What Nike and Luxury Can Learn From Each Other

Key Takeaways:

  • Luxury brands have come to understand that casualization is not a fad and sporting goods giants are impressive in terms of sustainability efforts and taking into account the communities they are selling to.

  • Nike, adidas, and Puma can benefit greatly from selling more directly to consumers like luxury brands do but they also have the advantage of a structurally higher online penetration than luxury brands.

  • If managed well, the relationship between the sporting goods space and the luxury sector is a win-win.

In hindsight, when Kering — the owners of Gucci and many other great luxury brands — took a stake in Puma in 2007, they were almost prescient and definitely a bit early. I am still asked by investors whether the shift to casual clothing will last or whether it’s a fad. A fad doesn’t last for decades on end. It’s simply a generational shift and one that has temporarily been supported by many of us working over Zoom, Teams, or the like. Nike has a saying that they sell to athletes and that “if you have a body, you are an athlete.” Sports footwear is likely to represent close to half of total footwear sold globally by 2025. Let that sink in. And consider that all those “athletes” you saw running on treadmills with brown shoes decades ago are definitely a thing of the past. 

Sports brands have likely once again benefited during the COVID-19 crisis as consumers strive to live healthier lives and after the excitement around the EURO 2021 and the Olympics — both this summer in Tokyo and early 2022 in China — there are many opportunities to celebrate sports. The sector benefits from a very positive perception and beyond the projection of healthy habits and performance, it is also getting known for being a very responsible and trustworthy sector on two fronts. 

First, the likes of adidas and others are front and center in terms of sustainability efforts in the consumer space — efforts for which many luxury brands seem to be a bit on the backfoot — looking at raw material substitute, circularity, recyclability. adidas, for instance, is committing to having 90 percent of products being sustainable by 2025. This is a great improvement from the early 90s when Nike was in the news for the wrong reasons, accused of underpaying workers and having them work in poor conditions in sweatshops. 

Second — and quite visibly in the US — sports brands have been active in societal debates, with Nike backing Colin Kaepernick in the NFL and being very vocal around racism issues in America with a “For Once Don’t Do It” campaign that was so powerful, their key competitor adidas re-tweeted it. Societal or political stances might annoy a fraction of consumers but if it triggers more loyalty with others and attracts newcomers, then there is no harm at all, on the contrary. If asked why they buy Nike, I would imagine most American consumers would naturally say that it’s because their products are great. I think the reality goes deeper and consumers connect with the brand on shared values.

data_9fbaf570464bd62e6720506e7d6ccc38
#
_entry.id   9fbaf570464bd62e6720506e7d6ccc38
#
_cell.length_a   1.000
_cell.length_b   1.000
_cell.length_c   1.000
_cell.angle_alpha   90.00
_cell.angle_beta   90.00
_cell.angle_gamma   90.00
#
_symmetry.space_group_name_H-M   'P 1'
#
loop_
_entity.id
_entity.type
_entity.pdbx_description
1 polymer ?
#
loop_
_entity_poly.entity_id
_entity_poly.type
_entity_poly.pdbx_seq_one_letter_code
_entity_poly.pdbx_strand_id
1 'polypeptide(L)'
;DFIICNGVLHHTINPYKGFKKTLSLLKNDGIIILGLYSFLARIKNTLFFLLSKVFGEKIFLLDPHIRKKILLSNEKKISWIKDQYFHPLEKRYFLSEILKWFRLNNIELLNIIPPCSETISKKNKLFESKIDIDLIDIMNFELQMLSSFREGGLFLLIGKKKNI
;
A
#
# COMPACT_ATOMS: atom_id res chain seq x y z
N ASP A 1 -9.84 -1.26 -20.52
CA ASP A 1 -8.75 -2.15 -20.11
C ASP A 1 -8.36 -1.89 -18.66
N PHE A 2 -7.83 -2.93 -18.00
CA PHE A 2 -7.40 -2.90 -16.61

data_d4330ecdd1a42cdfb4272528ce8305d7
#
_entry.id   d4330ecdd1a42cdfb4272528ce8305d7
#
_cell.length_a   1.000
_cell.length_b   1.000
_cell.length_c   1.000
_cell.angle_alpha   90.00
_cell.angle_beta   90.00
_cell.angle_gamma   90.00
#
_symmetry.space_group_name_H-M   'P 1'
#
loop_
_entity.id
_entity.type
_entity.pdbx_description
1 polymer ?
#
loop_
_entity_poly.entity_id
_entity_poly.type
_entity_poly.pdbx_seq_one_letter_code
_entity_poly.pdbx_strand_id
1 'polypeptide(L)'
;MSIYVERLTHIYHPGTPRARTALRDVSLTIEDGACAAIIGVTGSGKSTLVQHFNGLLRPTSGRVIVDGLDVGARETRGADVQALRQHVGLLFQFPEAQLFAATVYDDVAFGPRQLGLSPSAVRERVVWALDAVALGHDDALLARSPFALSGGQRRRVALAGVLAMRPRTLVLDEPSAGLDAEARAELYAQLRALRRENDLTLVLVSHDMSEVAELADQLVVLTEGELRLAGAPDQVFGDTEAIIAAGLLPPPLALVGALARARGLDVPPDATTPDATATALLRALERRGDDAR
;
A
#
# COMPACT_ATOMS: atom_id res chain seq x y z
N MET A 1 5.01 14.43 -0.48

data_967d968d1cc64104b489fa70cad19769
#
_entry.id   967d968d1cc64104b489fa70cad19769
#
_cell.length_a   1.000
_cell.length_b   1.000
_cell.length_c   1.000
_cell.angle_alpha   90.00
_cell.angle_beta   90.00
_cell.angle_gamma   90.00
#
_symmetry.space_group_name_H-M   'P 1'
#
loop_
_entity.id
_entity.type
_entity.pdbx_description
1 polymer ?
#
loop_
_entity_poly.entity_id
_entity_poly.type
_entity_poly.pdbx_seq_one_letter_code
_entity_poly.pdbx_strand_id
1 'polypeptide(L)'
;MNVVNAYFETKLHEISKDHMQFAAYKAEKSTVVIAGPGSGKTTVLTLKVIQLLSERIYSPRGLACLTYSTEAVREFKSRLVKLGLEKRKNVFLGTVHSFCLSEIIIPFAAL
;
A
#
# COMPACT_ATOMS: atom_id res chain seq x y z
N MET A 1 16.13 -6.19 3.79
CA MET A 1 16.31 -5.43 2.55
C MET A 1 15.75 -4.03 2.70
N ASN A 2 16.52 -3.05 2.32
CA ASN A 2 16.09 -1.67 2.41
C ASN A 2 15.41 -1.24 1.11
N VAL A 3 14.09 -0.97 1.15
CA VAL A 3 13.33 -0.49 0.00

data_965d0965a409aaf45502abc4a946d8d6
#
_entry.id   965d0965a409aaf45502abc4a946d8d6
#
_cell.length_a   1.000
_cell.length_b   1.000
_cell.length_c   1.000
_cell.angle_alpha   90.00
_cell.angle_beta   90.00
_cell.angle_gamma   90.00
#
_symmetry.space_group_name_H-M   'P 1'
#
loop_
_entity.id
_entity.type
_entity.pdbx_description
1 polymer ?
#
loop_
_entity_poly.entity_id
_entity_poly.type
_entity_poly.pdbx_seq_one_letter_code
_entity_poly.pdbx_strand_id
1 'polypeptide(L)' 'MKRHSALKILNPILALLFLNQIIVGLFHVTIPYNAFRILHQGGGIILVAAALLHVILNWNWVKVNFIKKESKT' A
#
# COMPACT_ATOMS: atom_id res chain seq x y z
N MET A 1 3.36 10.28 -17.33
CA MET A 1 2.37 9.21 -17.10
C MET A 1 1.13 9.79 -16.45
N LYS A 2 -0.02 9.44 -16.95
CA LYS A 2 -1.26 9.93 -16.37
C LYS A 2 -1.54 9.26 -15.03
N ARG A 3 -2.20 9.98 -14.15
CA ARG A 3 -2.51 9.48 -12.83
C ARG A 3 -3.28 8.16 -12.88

The best of both worlds: retail and online

Nike generates more than 35 percent of sales online via its own websites, partners and, importantly, Nike Apps that now count a community of more than 300 million members. Very quickly online sales should represent more than half of Nike’s business. While competitors are less exposed online, they will all eventually sell a lot more there as well. This is an advantage relative to luxury for which many consumers are still first-time purchasers and the contribution of online is somewhat capped. Online means better data, lower costs, and the potential to right size production.

One area where sporting goods is getting closer to the luxury sector business model is in selling more directly to consumers. Here again Nike is ahead of the pack with “DTC” accounting for 40 percent of sales on and offline and visibility for that to creep up to 60 percent of the business eventually. DTC penetration, like greater online penetration, means higher sales (selling retail rather than wholesale) and higher margins.

Why sporting goods and luxury can be a win-win

Moncler’s charismatic CEO Remo Ruffini has recently defined what he calls “new luxury,” a subtle mix between Nike and Chanel, and the group hasn’t fared too poorly with both the Moncler brand and the recently acquired Stone Island. A mix of pragmatism, online, retail, innovation seems to have been bearing fruit. Luxury’s approach to retail and clienteling can inspire sporting goods brands. Sporting goods’ approach to youth, energy, innovation, a cool attitude and values that resonate with a more demanding up-and-coming generation can inspire luxury. And if you thought luxury/sports collabs were coming to an end, thing again, this is a win-win.

Erwan Rambourg has been a top-ranked analyst covering the luxury and sporting goods sectors. After eight years as a Marketing Manager in the luxury industry, notably for LVMH and Richemont, he is now a Managing Director and Global Head of Consumer & Retail equity research. He is also the author of Future Luxe: What’s Ahead for the Business of Luxury (2020) and The Bling Dynasty: Why the Reign of Chinese Luxury Shoppers Has Only Just Begun (2014). 

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